That’s why the three rootstocks Buttitta chose when planting the vineyard – 101-14, 1103P, 110R – are more drought-tolerant than most.

That’s also why he doesn’t irrigate his fields in blocks. Instead, he uses individual faucets to control the timing and amount of water applied to each vine row.

“By using our drip system judiciously, we’re able to maintain good, moderate growth on our vines,” Buttitta says.

Pruning is another critical aspect of his crop management program.

“We’re looking for maximum flavor and quality in our grapes,” he says. “So, we prune pretty severely. Almost everything is two-bud pruned and we drop fruit as necessary to keep the vines balanced.”

He limits production of lighter-bearing varieties, such as Aglianico and Refosco, to 2 tons per acre. Yields of heavier-bearing varieties, like Barbera, are kept at about 4 tons to the acre. By contrast, it’s not unusual for San Joaquin Valley growers to produce 10 tons of Barbera grapes per acre, Buttitta notes.

His favorite aspect of growing wine grapes is pruning. In fact, he does almost all of it. “A lot of people give me a funny look when I say it, but I enjoy the work,” he says. “Looking down the row after I’ve pruned it and seeing a row of vines, that was all gnarly when I started, all nice and straight, is very rewarding to me.”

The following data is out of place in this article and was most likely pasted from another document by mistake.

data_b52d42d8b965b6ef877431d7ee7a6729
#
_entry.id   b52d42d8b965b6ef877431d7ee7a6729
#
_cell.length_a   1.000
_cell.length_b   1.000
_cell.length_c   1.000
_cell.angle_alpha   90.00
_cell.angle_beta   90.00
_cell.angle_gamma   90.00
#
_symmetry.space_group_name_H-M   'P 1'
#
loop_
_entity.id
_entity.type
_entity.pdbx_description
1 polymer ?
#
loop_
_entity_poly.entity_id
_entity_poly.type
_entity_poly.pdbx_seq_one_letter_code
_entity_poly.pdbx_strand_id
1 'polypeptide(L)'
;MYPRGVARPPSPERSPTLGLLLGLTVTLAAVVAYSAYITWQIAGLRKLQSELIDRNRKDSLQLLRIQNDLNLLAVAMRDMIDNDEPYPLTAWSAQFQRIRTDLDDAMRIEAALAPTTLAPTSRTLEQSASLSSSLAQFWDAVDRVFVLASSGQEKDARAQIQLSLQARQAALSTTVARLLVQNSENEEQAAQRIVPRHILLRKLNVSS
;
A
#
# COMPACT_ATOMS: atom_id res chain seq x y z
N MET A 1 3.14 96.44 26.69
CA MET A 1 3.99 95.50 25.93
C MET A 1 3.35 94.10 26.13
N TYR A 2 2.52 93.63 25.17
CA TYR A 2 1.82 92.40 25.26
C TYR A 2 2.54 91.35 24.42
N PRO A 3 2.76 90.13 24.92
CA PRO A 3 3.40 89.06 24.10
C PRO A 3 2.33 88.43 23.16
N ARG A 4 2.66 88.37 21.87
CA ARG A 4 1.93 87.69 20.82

Nebbiolo has proven to be the most challenging of Buttitta’s Italian red grapes to grow well. Initially, Buttitta had shied away from growing this variety after reading an article describing the difficulties Robert Mondavi encountered in trying to grow it. The Nebbiolo vine features unusually long canes and very large clusters. The trick, Buttitta says, has been learning how to work with that growth and manage the canopy.

“I think we have it figured out,” he says.

Buttitta made his first Nebbiolo wine in 2007, using grapes grown on a neighbor’s vineyard. Last year was the first time he made wine from his estate-grown Nebbiolo grapes.

“I think we’ve got the flavor profile pretty close to the Italian,” he says.

This year, a Rosa d’Oro Vineyards Nebbiolo won Gold and Best of Class at the Sunset Magazine International Wine Competition.